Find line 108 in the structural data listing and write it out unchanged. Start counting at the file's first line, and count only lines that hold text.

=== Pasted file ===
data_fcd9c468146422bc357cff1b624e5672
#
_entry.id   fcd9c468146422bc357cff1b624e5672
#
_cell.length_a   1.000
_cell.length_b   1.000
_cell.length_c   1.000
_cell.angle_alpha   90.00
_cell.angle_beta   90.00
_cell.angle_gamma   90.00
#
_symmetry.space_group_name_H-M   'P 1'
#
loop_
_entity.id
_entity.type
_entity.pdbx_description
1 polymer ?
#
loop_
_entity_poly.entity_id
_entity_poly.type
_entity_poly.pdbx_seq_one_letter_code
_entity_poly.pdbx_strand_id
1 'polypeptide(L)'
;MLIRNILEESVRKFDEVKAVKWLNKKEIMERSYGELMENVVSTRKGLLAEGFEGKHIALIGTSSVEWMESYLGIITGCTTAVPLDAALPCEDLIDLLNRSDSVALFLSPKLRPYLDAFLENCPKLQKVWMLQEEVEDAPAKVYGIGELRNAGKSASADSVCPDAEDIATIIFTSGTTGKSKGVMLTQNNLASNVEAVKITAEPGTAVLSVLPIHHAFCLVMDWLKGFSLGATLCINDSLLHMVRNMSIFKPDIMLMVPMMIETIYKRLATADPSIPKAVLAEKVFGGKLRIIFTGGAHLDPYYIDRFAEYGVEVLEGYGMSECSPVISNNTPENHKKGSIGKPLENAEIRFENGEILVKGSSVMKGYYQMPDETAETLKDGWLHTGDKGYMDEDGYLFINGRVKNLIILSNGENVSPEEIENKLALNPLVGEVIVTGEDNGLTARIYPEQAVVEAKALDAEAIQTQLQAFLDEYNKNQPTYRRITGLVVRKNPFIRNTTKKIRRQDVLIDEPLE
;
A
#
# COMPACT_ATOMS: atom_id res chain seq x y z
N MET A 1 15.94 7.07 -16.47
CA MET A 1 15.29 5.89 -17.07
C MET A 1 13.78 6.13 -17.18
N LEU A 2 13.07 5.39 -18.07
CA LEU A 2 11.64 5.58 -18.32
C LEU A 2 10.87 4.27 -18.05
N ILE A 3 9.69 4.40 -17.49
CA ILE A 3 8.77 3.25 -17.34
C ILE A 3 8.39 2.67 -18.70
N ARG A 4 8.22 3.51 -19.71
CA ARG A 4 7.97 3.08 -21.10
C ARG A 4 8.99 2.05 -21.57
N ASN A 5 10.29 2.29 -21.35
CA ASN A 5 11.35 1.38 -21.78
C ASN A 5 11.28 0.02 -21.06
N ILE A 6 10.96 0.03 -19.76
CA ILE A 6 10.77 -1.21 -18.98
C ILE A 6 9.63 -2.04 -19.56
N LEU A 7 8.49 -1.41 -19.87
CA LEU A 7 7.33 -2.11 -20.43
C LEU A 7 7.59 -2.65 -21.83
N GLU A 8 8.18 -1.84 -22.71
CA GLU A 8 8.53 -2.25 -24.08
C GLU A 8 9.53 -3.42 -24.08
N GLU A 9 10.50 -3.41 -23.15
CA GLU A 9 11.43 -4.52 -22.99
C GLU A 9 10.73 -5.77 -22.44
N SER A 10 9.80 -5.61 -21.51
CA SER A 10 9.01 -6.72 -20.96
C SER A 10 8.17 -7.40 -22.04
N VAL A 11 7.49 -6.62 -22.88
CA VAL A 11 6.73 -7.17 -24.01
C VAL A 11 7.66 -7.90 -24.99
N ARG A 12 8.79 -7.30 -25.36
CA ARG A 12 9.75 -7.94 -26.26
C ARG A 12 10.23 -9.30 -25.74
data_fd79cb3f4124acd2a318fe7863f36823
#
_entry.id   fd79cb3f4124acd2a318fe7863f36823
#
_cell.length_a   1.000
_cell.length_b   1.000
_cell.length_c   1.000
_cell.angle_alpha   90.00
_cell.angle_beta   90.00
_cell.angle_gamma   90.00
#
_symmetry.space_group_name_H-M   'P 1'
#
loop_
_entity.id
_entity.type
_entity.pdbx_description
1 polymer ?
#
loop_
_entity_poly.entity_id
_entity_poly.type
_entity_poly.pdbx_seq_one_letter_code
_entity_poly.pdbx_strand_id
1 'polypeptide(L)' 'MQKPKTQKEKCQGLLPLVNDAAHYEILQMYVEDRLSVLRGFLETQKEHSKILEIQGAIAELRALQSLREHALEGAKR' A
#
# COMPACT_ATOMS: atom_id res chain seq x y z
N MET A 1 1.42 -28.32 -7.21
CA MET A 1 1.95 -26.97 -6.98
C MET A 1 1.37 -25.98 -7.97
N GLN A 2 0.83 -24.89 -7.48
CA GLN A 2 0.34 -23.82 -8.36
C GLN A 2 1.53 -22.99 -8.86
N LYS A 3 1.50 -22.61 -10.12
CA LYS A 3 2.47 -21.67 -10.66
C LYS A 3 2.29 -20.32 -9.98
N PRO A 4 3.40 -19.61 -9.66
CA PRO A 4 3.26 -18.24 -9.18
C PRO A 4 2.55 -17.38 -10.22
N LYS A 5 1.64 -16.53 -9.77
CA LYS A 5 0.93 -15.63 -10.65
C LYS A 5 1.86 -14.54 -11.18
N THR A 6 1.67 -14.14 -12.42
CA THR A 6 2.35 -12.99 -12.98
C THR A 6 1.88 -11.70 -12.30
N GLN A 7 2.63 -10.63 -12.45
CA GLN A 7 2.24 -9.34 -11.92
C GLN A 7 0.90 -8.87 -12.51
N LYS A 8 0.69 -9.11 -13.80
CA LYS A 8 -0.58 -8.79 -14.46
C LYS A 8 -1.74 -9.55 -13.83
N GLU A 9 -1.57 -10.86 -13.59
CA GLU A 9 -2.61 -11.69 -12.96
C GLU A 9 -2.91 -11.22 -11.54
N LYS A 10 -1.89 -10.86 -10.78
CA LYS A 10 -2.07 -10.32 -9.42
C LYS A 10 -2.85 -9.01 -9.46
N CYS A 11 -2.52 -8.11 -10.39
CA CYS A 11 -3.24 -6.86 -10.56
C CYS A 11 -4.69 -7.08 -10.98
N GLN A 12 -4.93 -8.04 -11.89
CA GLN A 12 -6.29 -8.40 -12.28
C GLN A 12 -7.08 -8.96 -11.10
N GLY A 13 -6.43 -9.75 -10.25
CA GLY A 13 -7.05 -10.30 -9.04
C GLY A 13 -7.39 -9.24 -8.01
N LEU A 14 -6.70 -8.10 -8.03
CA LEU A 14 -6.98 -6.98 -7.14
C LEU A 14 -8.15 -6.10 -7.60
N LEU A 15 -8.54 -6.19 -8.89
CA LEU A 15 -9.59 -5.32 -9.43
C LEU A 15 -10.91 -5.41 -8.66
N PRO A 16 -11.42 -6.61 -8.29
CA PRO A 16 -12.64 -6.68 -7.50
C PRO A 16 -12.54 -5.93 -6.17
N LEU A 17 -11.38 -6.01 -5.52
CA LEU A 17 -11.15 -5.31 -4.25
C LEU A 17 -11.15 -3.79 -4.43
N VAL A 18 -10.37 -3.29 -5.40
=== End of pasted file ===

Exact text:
C LYS A 5 1.86 -14.54 -11.18